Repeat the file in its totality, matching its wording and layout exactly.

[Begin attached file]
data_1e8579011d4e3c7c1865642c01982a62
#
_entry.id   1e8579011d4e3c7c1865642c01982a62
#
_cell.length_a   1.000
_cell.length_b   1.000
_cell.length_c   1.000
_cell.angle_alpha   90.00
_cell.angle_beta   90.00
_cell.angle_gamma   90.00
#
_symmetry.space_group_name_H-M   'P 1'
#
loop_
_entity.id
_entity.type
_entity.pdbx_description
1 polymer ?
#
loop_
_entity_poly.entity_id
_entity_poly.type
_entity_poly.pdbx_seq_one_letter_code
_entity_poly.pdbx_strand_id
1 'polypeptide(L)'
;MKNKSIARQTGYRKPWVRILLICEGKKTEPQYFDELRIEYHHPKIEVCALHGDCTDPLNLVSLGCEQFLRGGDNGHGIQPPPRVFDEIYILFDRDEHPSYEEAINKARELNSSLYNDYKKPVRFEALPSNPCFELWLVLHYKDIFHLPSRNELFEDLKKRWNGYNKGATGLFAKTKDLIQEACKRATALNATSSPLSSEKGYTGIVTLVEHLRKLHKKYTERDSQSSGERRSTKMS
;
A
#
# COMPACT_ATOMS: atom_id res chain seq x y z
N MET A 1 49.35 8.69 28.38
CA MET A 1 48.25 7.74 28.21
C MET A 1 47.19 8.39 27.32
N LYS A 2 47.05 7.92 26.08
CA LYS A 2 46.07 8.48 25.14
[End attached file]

data_1e8579011d4e3c7c1865642c01982a62
#
_entry.id   1e8579011d4e3c7c1865642c01982a62
#
_cell.length_a   1.000
_cell.length_b   1.000
_cell.length_c   1.000
_cell.angle_alpha   90.00
_cell.angle_beta   90.00
_cell.angle_gamma   90.00
#
_symmetry.space_group_name_H-M   'P 1'
#
loop_
_entity.id
_entity.type
_entity.pdbx_description
1 polymer ?
#
loop_
_entity_poly.entity_id
_entity_poly.type
_entity_poly.pdbx_seq_one_letter_code
_entity_poly.pdbx_strand_id
1 'polypeptide(L)'
;MKNKSIARQTGYRKPWVRILLICEGKKTEPQYFDELRIEYHHPKIEVCALHGDCTDPLNLVSLGCEQFLRGGDNGHGIQPPPRVFDEIYILFDRDEHPSYEEAINKARELNSSLYNDYKKPVRFEALPSNPCFELWLVLHYKDIFHLPSRNELFEDLKKRWNGYNKGATGLFAKTKDLIQEACKRATALNATSSPLSSEKGYTGIVTLVEHLRKLHKKYTERDSQSSGERRSTKMS
;
A
#
# COMPACT_ATOMS: atom_id res chain seq x y z
N MET A 1 49.35 8.69 28.38
CA MET A 1 48.25 7.74 28.21
C MET A 1 47.19 8.39 27.32
N LYS A 2 47.05 7.92 26.08
CA LYS A 2 46.07 8.48 25.14